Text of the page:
Tucker’s search for synergies between religion and ecology can be traced back to encounters with distant cultures and visionary mentors as a young scholar. She grew up Roman Catholic in New York, with early exposure to social justice concerns. In the 1960s, she was a vocal opponent of the Vietnam war and racial segregation.

By the early 70s, though, she became disillusioned with the slow progress of peace and civil rights.  So she packed up and moved to Japan to teach in a women’s college. Exposure to Buddhism and Confucianism across East Asia awakened new possibilities for academic study and ethical vision.

Two years later, in 1974, she returned to the U.S. to try and understand her experience through studying Asian religions at Fordham. There, she fatefully met two people, historian of religions Thomas Berry and Ph.D. student John Grim.

Berry (1914-2009), an inspired teacher and visionary thinker, introduced students to the world’s diverse religious traditions with a “profound empathetic feel for the pulse of their spiritual dynamics,” Tucker and Grim have written.

Berry was also in search of a buoyant new story of civilization, one that could weave the findings of evolutionary science and the revelations of religion for a sustainable future. He wrote in “The New Story” in 1978: “The basic mood of the future might well be one of confidence in the continuing revelation that takes place in and through the Earth. If the dynamics of the Universe from the beginning shaped the course of the heavens, lighted the sun, and formed the Earth, if this same dynamism brought forth the continents and the seas and atmosphere, if it awakened life in the primordial cell and then brought into being the unnumbered variety of living beings, and finally brought us into being and guided us safely through the turbulent centuries, there is reason to believe that this same guiding process is precisely what has awakened in us our present understanding of ourselves and our relation to this stupendous process.”

Berry’s vision resonated deeply with Tucker—as it did with John Grim. They were eventually married by Berry and became closely associated with his work endeavoring to move it forward in a time of planetary crisis, especially by editing his books.

Tucker completed her PhD at Columbia with Berry’s close colleague, Ted de Bary, a leading scholar of Confucianism. Then the couple taught at Bucknell from 1989-2007, undertaking initiatives elsewhere as well—notably at Harvard, where, in the mid-90s, they organized a series of 10 conferences on world religions and ecology at the Center for the Study of World Religions. Tucker and Grim are series editors for the 10 volumes from the conferences, distributed by Harvard University Press.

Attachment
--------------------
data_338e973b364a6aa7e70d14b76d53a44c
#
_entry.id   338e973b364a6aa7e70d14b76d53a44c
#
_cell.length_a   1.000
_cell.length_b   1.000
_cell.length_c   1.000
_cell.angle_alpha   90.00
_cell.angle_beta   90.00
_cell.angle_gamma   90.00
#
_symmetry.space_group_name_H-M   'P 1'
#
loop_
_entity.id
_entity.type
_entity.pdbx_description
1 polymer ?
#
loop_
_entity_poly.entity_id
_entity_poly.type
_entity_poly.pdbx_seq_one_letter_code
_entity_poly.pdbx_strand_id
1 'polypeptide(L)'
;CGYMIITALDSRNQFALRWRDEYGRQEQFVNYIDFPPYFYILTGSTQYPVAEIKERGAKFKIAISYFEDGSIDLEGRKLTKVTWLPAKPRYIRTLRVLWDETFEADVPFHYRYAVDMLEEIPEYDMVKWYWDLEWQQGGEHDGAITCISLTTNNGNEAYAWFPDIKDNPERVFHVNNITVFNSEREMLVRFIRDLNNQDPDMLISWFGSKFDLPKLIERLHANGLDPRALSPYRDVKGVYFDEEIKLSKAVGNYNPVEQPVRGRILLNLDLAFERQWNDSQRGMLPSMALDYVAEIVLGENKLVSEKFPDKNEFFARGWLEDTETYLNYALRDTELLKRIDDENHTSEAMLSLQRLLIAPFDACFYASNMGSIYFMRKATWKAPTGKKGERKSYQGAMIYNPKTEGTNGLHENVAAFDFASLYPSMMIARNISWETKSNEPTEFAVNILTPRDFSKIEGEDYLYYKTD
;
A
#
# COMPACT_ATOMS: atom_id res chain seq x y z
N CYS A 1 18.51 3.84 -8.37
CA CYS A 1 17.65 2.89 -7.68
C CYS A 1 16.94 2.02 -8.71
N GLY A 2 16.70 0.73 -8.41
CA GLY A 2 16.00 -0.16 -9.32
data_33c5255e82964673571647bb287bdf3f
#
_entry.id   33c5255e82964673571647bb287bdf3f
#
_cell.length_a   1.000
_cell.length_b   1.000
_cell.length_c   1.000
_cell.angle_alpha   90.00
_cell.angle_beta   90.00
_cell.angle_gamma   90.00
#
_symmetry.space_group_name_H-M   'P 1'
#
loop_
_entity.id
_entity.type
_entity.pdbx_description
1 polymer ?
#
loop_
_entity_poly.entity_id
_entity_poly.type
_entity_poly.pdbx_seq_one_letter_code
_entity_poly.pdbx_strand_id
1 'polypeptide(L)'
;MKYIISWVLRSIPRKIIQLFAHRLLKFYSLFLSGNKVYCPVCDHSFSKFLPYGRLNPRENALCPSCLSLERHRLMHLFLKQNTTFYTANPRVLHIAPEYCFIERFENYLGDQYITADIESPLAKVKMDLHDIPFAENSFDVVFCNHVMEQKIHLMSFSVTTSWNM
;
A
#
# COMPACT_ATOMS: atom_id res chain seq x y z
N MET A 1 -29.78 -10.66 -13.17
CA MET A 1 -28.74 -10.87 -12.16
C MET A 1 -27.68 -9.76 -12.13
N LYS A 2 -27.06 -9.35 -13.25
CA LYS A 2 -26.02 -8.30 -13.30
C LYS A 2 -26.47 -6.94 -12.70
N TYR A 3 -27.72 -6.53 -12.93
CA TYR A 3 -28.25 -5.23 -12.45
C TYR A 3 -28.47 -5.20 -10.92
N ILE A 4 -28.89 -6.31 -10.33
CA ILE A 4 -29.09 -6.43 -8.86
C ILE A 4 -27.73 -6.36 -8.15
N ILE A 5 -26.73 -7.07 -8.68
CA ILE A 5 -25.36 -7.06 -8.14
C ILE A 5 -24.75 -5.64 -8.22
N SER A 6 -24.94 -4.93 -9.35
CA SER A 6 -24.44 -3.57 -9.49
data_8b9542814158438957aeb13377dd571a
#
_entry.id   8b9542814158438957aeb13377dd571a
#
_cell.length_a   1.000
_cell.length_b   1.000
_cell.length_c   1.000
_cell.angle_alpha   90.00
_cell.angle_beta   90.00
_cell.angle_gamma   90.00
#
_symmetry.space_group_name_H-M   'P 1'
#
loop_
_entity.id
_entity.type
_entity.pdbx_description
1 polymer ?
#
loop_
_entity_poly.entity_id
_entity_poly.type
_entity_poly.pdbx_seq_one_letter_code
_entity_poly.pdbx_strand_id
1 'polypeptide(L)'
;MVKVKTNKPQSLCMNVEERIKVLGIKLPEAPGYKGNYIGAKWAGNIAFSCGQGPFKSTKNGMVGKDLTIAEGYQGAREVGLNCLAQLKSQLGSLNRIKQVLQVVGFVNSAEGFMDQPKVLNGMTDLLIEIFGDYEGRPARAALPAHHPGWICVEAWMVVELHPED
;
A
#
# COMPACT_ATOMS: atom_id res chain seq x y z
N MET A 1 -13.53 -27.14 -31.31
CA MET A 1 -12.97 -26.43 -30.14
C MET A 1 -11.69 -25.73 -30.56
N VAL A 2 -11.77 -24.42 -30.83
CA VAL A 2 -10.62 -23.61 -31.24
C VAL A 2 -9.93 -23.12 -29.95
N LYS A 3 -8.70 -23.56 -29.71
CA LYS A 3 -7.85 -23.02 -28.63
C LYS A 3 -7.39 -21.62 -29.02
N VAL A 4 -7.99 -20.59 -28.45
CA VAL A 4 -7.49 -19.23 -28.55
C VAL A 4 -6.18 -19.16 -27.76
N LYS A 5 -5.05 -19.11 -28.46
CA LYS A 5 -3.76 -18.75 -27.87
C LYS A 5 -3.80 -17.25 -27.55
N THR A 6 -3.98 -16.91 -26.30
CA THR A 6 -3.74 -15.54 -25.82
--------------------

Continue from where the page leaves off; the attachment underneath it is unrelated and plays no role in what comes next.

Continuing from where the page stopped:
At Yale since 2006, Tucker is eager to talk about the YDS-FES joint M.A. degree, a program that symbolizes the pressing need for 21st century collaboration.

“This is the only program in the world that brings together two schools of excellence in these areas, attracting students who are both committed to the study of religious traditions and deeply interested in environmental problems and solutions,” she says.

Her work recently took her to China, where she spoke at an international ecology conference. Amid much environmental devastation in the wake of China’s dramatic economic boom, there’s greater attention in China now to finding sustainable solutions and looking to spiritual traditions for guidance.

“Why here? Why now?” Tucker writes in the upcoming Fall 2014 issue of Reflections, the YDS theological journal.

“The pressing answer is that pervasive pollution across China is putting the entire nation at risk. In the last decade some Chinese have begun to reflect on the need to create not just a technologically sophisticated society but an ‘ecological civilization.’ A revival of China’s religious traditions is underway—Confucianism, Daoism, and Buddhism, all of which have significance for environmental awareness.”

So signs exist of a religious awakening to the ecological urgency of the moment and its importance for the fate of future generations. Religions can also leaven a new story of the universe in ways that other disciplines cannot, she says. Indeed, that is the intention of the conference at YDS November 7-9 titled “Living Cosmology: Christian Responses to Journey of the Universe.” For more information on the conference, visit

The time is now for ministers, laypeople, and their institutions to join the storytelling. “We can bring insights as no other group can—a moral passion for long-term change, the power to move with a shared sensibility from ego to eco.”